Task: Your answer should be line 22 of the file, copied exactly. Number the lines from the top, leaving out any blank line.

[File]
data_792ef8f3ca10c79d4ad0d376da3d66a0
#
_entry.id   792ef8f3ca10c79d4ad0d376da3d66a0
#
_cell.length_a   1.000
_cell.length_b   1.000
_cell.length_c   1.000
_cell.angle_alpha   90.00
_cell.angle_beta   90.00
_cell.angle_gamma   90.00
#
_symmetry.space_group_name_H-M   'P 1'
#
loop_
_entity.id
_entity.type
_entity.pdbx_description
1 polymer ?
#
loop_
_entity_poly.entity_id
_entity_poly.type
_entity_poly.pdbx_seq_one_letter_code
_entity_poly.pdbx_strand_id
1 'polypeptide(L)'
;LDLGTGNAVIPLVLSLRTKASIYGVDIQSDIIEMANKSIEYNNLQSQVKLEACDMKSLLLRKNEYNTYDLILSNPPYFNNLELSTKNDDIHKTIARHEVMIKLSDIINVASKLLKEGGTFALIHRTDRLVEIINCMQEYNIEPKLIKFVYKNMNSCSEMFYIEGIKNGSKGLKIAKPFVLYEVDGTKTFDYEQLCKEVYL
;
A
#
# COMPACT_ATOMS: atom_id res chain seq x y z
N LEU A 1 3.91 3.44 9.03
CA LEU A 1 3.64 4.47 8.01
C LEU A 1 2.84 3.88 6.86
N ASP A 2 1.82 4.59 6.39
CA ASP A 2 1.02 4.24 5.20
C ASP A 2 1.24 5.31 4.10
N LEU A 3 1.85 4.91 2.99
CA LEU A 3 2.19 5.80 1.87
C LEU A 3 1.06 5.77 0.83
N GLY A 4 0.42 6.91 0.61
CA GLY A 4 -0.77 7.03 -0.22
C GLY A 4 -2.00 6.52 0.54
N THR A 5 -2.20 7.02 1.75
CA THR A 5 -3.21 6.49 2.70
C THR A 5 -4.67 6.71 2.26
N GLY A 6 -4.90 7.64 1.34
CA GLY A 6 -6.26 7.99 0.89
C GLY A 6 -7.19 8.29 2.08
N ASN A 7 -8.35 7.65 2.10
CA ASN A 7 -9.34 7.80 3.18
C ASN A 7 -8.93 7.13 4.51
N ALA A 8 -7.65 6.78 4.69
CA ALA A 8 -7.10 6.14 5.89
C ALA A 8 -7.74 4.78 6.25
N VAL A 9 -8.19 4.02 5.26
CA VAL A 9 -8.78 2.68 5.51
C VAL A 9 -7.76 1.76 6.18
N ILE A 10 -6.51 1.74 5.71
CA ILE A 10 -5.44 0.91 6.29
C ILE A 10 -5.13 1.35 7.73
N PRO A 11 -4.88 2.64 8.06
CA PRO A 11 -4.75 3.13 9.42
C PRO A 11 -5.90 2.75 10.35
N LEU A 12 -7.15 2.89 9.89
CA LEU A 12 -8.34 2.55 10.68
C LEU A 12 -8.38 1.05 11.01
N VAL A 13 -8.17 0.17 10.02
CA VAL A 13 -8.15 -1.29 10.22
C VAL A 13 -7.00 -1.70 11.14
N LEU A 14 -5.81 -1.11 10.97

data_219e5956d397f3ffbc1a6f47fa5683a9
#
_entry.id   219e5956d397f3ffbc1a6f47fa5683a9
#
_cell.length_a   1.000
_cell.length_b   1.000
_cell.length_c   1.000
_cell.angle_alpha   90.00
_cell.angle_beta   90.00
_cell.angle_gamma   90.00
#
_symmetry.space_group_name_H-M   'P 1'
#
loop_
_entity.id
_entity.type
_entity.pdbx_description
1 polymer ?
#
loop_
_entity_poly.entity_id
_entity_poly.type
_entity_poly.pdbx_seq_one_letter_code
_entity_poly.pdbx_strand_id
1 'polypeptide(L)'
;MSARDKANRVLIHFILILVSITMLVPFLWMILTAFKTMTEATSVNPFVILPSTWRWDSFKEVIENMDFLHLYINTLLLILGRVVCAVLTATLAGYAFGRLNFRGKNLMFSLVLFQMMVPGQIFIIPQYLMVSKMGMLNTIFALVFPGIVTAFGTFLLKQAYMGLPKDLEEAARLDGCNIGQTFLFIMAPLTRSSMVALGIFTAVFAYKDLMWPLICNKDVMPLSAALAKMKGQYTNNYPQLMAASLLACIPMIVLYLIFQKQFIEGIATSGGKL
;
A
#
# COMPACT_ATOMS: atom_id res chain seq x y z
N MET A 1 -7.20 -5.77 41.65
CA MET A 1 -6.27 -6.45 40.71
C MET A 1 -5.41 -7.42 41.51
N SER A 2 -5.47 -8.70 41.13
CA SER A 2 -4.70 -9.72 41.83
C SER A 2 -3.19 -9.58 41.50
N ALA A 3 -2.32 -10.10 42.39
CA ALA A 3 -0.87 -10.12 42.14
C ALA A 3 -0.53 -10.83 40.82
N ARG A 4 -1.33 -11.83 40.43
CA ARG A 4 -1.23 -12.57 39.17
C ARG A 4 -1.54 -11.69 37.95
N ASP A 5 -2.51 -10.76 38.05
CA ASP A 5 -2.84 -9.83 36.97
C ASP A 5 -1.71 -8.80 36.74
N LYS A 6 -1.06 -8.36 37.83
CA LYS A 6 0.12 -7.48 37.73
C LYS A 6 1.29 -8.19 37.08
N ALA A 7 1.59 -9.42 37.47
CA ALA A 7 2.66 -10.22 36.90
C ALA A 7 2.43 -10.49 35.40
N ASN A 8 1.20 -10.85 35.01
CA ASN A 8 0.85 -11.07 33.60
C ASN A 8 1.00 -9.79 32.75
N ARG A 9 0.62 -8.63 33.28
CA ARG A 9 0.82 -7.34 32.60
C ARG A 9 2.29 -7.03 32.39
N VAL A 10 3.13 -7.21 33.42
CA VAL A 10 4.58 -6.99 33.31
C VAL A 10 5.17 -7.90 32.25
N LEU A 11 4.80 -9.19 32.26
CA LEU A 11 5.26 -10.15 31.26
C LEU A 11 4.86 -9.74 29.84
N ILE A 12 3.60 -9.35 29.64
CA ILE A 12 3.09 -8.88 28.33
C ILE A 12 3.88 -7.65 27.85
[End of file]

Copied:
_entity_poly.type